Christian Today: China: Five Christian prisoners released ahead of G20 summit

Wednesday, August 31, 2016

By Carey Lodge 
31 August 2016

■ China has released five Christian detainees in Zhejiang province after four months in prison for protesting a church demolition.

The five, Ji Qingcao, Ji Qingcou, Ou Jinsi, Mei Xueshun, and He Lijing, are all members of Yazhong Church in Wenzhou, and were arrested in April on charges of "obstructing government administration" and "disturbing public order".

They had been involved in a protest over the planned demolition of another church, Guankou Church, in September last year.

The Communist Party is believed to be becoming
progressively more suspicious of the influence of Christianity,
which is experiencing significant growth in China. Reuters
A local Christian told human rights charity China Aid that the five had been released on August 28, and suggested it could have been due to pressure ahead of the upcoming G20 summit in Hangzhou.

"I feel like the government is trying to pacify the people before the summit meeting. Since the summit meeting will be held here [on September 4], the government begins to worry that they have detained the Christians for too long," the source said.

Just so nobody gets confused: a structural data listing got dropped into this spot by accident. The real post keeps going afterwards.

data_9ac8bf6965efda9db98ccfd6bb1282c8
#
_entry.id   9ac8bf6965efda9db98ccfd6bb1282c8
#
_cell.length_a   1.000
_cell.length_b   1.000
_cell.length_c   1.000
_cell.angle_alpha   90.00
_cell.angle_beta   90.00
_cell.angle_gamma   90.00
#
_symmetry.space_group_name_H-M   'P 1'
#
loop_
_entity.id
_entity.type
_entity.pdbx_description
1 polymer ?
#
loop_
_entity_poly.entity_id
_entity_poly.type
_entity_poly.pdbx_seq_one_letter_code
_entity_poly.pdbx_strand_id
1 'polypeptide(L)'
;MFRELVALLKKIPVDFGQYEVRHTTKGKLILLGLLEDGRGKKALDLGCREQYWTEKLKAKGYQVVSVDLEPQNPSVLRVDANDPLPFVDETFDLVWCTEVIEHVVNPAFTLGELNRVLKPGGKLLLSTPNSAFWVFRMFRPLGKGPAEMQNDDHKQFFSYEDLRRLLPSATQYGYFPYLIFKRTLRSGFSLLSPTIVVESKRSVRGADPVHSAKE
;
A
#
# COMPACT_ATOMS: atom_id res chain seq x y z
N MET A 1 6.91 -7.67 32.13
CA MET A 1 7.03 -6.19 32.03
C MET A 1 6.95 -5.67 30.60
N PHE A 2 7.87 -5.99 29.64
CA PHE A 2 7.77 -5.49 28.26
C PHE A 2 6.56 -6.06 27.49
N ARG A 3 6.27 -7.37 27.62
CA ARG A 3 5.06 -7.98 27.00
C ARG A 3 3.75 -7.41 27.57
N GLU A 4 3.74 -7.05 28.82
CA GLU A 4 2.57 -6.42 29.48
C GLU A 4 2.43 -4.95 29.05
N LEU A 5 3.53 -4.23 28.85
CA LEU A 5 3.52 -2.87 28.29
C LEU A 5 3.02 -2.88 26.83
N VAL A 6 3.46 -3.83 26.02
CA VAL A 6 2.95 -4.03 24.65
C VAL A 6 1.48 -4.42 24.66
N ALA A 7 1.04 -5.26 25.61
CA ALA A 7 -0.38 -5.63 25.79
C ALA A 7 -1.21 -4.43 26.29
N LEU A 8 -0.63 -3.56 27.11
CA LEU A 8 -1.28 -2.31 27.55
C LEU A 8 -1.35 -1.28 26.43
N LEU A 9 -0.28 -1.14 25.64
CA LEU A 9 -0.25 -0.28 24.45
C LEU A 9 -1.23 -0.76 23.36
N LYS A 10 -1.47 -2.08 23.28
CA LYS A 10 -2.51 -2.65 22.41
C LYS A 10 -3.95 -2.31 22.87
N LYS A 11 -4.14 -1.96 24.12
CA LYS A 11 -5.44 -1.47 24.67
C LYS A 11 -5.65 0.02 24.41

"The local government was concerned about petitions organised by the family members, thinking higher officials would pressure them."

It was announced in July that Chinese authorities had banned churches in Hangzhou, Zhejiang's capital, during the G20 summit "to create a safe environment".

The Global Times, a tabloid run by the ruling Communist party, said large-scale religious meetings had been blocked "to create a safe environment for the meeting".

The US-backed Radio Free Asia reported that the city's unofficial churches had also been told to stop meeting. "They have been forcing house churches not to meet ahead of the G20 summit," said Zhang Mingxuan, the president of China's House Church Alliance.

Activists have cautioned that the move may be part of a wider crackdown on churches in Zhejiang.

Up to 1,700 churches have been demolished or had their crosses removed in the province over the past two years.

ChinaAid Media Team
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